One Way to do Halifax, Nova Scotia – Second Edition

Some years have passed since I wrote a port review of Halifax, Nova Scotia. The previous edition covered a taxi excursion that included parts of Halifax, the Fairview Lawn Cemetery and Peggy’s Cove…

https://solentrichardscruiseblog.com/2013/09/17/one-way-to-do-halifax-nova-scotia/

In July this year my wife and I returned to Halifax as part of Queen Mary 2’s 175th Cunard Anniversary cruise and we made the decision to see more of Halifax itself, take in a little more of the Halifax Cunard legacy,  and make a return visit to the Titanic Cemetery: on this particular visit we were blessed with considerably better weather.

Our day started at the Halifax Seaport Cruise Terminal, also known locally as Pier 21..  Step outside and you just know this port has history and that the residents are proud of it…

…that’s an original of the old railway carriage known as Colonist Cars.   These cars were specially designed for immigration and they took  immigrants the thousands of miles across the Canadian landscape.

They were a unique Canadian solution to the problem of settling distant areas in the twentieth century, thousands of miles from the seaports.  When they built these cars around WWI, a whole family could cross Canada for 7 dollars.

At the end of Pier 21 is a statue of Halifax’s most famous son, Samuel Cunard…

A waterfront walk extends from Pier 21 right into the heart of downtown Halifax…

…and,  once again,  immigration is remembered with ‘The Emigrant Statue’ seen on the left in the photograph above and here a little closer…

The Emigrant, by artist Armando Barbon, depicts an emigrant leaving his home country to start a new life in Canada and is inscribed with the words “The pain of separation he overcame, with faith and hope his heart aflame…”.

In close proximity to The Emigrant Statue is a memorial to the ships and men of the Royal Canadian navy who failed to return during the battle of the Atlantic…

The rear of the memorial details those ships…

A great feature of the waterfront walk is the abundance of information boards detailing places of interest…

There is no shortage of cafes and restaurants along the walk either, some with most interesting names…

Roughly half way along, and some 30 minutes walk, can be found a visitor centre…

…easily identified and found next to this sculptured wave. Yep, you guessed it, I couldn’t resist…

Adjacent to  ‘The Wave’ and berthed on a pier is Canada’s floating naval memorial, the preserved ‘last corvette’, HMCS Sackville…

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At this point in our day we took our temporary leave of the waterfront and headed inland. Our mission was now to locate the Halifax cemetery known as ‘The Old Burying Ground’…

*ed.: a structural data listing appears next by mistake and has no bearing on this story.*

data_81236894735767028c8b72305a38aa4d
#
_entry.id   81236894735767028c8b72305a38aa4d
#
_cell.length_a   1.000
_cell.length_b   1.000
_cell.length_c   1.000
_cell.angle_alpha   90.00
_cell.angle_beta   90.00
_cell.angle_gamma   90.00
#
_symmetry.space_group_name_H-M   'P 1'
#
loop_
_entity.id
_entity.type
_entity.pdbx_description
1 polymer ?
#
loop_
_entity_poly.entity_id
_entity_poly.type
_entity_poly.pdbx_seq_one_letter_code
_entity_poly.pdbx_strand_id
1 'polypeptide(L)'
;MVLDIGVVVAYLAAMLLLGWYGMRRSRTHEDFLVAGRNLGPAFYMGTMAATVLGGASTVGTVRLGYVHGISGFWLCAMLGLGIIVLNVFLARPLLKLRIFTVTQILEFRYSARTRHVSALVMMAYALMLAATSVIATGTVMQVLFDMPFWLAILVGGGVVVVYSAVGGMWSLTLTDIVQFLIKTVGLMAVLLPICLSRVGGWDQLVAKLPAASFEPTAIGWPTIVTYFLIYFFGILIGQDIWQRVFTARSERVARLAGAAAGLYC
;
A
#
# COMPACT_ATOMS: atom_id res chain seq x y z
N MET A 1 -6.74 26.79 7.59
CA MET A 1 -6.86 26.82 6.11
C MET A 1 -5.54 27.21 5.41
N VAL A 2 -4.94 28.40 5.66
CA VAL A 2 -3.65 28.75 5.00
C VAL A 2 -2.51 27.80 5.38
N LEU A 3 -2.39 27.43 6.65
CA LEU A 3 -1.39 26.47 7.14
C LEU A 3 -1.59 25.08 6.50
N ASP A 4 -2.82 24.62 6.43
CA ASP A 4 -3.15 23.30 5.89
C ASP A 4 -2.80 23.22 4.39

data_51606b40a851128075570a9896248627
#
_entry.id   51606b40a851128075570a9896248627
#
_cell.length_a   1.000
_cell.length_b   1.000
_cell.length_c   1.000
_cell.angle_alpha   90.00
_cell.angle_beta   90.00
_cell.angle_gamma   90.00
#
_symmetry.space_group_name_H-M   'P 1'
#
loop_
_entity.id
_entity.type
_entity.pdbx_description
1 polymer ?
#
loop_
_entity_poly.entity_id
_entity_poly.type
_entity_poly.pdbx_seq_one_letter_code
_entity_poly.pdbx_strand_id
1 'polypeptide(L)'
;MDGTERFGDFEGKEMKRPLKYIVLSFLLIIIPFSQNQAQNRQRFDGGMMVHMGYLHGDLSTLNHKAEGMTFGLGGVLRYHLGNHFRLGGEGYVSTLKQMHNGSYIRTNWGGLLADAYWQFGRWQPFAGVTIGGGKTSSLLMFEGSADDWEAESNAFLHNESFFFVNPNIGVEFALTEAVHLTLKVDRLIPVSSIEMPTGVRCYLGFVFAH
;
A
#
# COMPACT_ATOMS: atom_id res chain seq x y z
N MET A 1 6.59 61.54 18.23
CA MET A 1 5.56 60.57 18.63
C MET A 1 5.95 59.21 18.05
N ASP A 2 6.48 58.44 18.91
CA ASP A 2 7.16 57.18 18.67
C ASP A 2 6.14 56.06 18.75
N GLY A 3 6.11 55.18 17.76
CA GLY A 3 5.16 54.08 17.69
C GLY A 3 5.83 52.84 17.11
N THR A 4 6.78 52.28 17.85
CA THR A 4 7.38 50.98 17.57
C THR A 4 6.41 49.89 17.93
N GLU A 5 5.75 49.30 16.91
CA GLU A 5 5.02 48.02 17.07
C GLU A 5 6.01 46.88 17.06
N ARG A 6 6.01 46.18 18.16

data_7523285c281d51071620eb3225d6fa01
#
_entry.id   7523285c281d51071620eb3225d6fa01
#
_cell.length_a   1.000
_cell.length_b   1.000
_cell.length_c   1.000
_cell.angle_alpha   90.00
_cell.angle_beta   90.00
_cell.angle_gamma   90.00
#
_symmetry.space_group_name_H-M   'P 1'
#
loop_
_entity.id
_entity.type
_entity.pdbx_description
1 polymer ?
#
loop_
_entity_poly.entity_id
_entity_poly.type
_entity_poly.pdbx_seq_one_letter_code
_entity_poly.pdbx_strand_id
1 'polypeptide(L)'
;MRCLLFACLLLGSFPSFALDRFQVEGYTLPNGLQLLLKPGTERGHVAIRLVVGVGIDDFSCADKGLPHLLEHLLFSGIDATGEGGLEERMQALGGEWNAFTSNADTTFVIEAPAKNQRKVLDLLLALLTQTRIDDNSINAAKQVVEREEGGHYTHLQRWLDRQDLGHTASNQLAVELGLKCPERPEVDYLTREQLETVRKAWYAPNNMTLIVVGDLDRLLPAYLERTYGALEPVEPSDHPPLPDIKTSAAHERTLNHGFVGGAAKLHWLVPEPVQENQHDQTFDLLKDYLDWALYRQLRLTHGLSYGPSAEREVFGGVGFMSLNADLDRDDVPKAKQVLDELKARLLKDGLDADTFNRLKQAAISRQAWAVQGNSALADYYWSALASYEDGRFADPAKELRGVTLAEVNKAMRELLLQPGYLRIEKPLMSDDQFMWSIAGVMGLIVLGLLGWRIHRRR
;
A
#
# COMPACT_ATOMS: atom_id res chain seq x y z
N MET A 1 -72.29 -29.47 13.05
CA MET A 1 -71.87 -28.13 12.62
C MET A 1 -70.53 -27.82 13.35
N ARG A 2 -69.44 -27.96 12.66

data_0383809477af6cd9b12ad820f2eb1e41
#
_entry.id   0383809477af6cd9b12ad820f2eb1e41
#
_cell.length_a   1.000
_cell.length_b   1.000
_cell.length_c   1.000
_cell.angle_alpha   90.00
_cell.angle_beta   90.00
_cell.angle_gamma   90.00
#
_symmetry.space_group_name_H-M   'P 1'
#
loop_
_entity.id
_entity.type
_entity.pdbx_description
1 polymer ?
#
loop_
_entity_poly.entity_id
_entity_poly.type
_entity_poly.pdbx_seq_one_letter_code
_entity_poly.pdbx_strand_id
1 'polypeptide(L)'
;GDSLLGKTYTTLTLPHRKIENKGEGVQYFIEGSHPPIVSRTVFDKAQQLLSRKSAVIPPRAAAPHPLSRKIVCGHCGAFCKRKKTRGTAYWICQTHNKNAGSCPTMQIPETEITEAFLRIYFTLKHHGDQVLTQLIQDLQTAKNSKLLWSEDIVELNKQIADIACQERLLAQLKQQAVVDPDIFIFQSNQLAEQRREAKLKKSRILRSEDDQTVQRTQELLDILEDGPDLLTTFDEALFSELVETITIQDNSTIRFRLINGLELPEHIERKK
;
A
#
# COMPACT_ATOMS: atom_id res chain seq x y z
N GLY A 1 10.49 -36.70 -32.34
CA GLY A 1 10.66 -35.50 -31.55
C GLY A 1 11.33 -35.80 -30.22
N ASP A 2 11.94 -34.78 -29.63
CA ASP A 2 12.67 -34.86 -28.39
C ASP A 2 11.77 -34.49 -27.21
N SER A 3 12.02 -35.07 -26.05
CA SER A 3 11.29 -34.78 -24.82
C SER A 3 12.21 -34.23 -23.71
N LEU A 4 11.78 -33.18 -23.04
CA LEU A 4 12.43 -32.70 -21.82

the entrance to which is dominated by this hoarding…

and the Welsford -Parker Monument…

 

The Welsford-Parker Monument (also known as the Crimean War monument) is the 2nd oldest war monument in Canada  and the only monument to the Crimean War in North America. The arch and lion were built in 1860 to commemorate British victory in the Crimean war and the Nova Scotians who had fought in the war.

Our quest at this cemetery was to identify the grave of Samuel Cunard’s wife, Susan. Once again, as with the waterfront, there were excellent information boards around and it was not long before we found the gravestone…

 

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On leaving the Old Burying Ground we noticed what appeared to be a large colonial style building on the opposite side of the road. On investigation this turned out to be nothing less than Government House

Not a bad casual find.

Continuing our walk along  and heading towards the Citadel we passed  St. Paul’s Anglican Church…

It is the oldest surviving Protestant church in Canada and the oldest building in Halifax.

A short distance further up the hill on Brunswick Street can be found one of the paths leading to The Citadel entrance. The path is adjacent the Halifax Town Clock, an easily identified building …

We had visited the Citadel on our previous time in Halifax …

https://solentrichardscruiseblog.com/2013/09/17/one-way-to-do-halifax-nova-scotia/

…so on this occasion it was not a priority though still worth the climb for the view…

Continuing along Brunswick Street we quickly came upon the next venue on our list, St. George’s  Round Church – an elegant wooden example of a circular neo-Classical Paladian Anglican church that is now a National Heritage site the  construction of which commenced in 1800…

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Imagine our delight when walking the grounds to meet one of the Church elders,  James Rawding, who very kindly allowed us an early entrance and tour of this beautiful church…

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On June 2, 1994, fire was accidentally set to the Round Church, causing the dome to crumble and destroying approximately 40 per cent of the building. The fundraising effort received a donation from Prince Charles, who had also attended a service at the church in 1983 with Princess Diana.

In an effort to avoid debt, the restoration took six years to complete and happened in increments when funds were available. The project was completed in 2000 and came in under budget at $4.6 million…